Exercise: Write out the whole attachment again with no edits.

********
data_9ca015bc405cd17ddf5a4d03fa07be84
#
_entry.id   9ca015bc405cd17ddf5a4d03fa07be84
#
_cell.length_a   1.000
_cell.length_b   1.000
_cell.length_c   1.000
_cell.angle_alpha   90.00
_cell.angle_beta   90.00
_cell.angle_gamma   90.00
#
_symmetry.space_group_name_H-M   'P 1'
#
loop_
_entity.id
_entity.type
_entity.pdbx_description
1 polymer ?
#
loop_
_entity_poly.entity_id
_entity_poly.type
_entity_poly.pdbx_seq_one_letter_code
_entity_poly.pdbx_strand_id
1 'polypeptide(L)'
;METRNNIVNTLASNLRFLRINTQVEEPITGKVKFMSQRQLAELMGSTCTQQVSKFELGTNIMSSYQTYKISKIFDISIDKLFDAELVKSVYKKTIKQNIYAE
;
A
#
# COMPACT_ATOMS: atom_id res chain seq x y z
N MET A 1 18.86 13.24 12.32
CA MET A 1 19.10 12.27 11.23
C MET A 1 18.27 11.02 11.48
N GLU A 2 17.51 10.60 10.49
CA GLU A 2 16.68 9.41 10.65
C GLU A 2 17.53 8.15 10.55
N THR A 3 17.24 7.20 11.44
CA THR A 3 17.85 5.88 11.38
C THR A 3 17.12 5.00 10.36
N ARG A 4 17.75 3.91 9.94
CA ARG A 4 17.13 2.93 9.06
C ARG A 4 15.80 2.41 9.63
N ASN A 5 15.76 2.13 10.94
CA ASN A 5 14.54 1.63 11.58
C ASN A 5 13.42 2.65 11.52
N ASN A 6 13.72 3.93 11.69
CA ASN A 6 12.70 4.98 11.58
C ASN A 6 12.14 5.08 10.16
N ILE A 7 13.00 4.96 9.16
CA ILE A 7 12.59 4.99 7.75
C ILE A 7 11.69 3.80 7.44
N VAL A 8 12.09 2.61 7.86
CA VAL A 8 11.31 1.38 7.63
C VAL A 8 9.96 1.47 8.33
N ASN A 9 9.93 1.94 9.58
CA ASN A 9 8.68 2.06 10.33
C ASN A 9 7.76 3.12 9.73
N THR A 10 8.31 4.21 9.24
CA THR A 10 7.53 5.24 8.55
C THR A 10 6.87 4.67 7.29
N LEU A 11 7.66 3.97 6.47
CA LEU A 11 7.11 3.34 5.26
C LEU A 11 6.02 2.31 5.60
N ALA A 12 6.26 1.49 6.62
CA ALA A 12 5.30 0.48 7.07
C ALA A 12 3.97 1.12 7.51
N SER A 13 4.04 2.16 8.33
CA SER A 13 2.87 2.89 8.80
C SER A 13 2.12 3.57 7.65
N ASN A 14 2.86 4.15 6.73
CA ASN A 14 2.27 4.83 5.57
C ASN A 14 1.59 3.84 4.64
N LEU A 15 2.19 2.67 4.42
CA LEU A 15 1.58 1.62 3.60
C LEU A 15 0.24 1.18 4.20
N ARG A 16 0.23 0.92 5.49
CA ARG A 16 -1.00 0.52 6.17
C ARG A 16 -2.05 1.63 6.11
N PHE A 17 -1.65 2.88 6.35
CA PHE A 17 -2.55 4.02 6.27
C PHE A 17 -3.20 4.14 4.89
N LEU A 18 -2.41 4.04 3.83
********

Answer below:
data_9ca015bc405cd17ddf5a4d03fa07be84
#
_entry.id   9ca015bc405cd17ddf5a4d03fa07be84
#
_cell.length_a   1.000
_cell.length_b   1.000
_cell.length_c   1.000
_cell.angle_alpha   90.00
_cell.angle_beta   90.00
_cell.angle_gamma   90.00
#
_symmetry.space_group_name_H-M   'P 1'
#
loop_
_entity.id
_entity.type
_entity.pdbx_description
1 polymer ?
#
loop_
_entity_poly.entity_id
_entity_poly.type
_entity_poly.pdbx_seq_one_letter_code
_entity_poly.pdbx_strand_id
1 'polypeptide(L)'
;METRNNIVNTLASNLRFLRINTQVEEPITGKVKFMSQRQLAELMGSTCTQQVSKFELGTNIMSSYQTYKISKIFDISIDKLFDAELVKSVYKKTIKQNIYAE
;
A
#
# COMPACT_ATOMS: atom_id res chain seq x y z
N MET A 1 18.86 13.24 12.32
CA MET A 1 19.10 12.27 11.23
C MET A 1 18.27 11.02 11.48
N GLU A 2 17.51 10.60 10.49
CA GLU A 2 16.68 9.41 10.65
C GLU A 2 17.53 8.15 10.55
N THR A 3 17.24 7.20 11.44
CA THR A 3 17.85 5.88 11.38
C THR A 3 17.12 5.00 10.36
N ARG A 4 17.75 3.91 9.94
CA ARG A 4 17.13 2.93 9.06
C ARG A 4 15.80 2.41 9.63
N ASN A 5 15.76 2.13 10.94
CA ASN A 5 14.54 1.63 11.58
C ASN A 5 13.42 2.65 11.52
N ASN A 6 13.72 3.93 11.69
CA ASN A 6 12.70 4.98 11.58
C ASN A 6 12.14 5.08 10.16
N ILE A 7 13.00 4.96 9.16
CA ILE A 7 12.59 4.99 7.75
C ILE A 7 11.69 3.80 7.44
N VAL A 8 12.09 2.61 7.86
CA VAL A 8 11.31 1.38 7.63
C VAL A 8 9.96 1.47 8.33
N ASN A 9 9.93 1.94 9.58
CA ASN A 9 8.68 2.06 10.33
C ASN A 9 7.76 3.12 9.73
N THR A 10 8.31 4.21 9.24
CA THR A 10 7.53 5.24 8.55
C THR A 10 6.87 4.67 7.29
N LEU A 11 7.66 3.97 6.47
CA LEU A 11 7.11 3.34 5.26
C LEU A 11 6.02 2.31 5.60
N ALA A 12 6.26 1.49 6.62
CA ALA A 12 5.30 0.48 7.07
C ALA A 12 3.97 1.12 7.51
N SER A 13 4.04 2.16 8.33
CA SER A 13 2.87 2.89 8.80
C SER A 13 2.12 3.57 7.65
N ASN A 14 2.86 4.15 6.73
CA ASN A 14 2.27 4.83 5.57
C ASN A 14 1.59 3.84 4.64
N LEU A 15 2.19 2.67 4.42
CA LEU A 15 1.58 1.62 3.60
C LEU A 15 0.24 1.18 4.20
N ARG A 16 0.23 0.92 5.49
CA ARG A 16 -1.00 0.52 6.17
C ARG A 16 -2.05 1.63 6.11
N PHE A 17 -1.65 2.88 6.35
CA PHE A 17 -2.55 4.02 6.27
C PHE A 17 -3.20 4.14 4.89
N LEU A 18 -2.41 4.04 3.83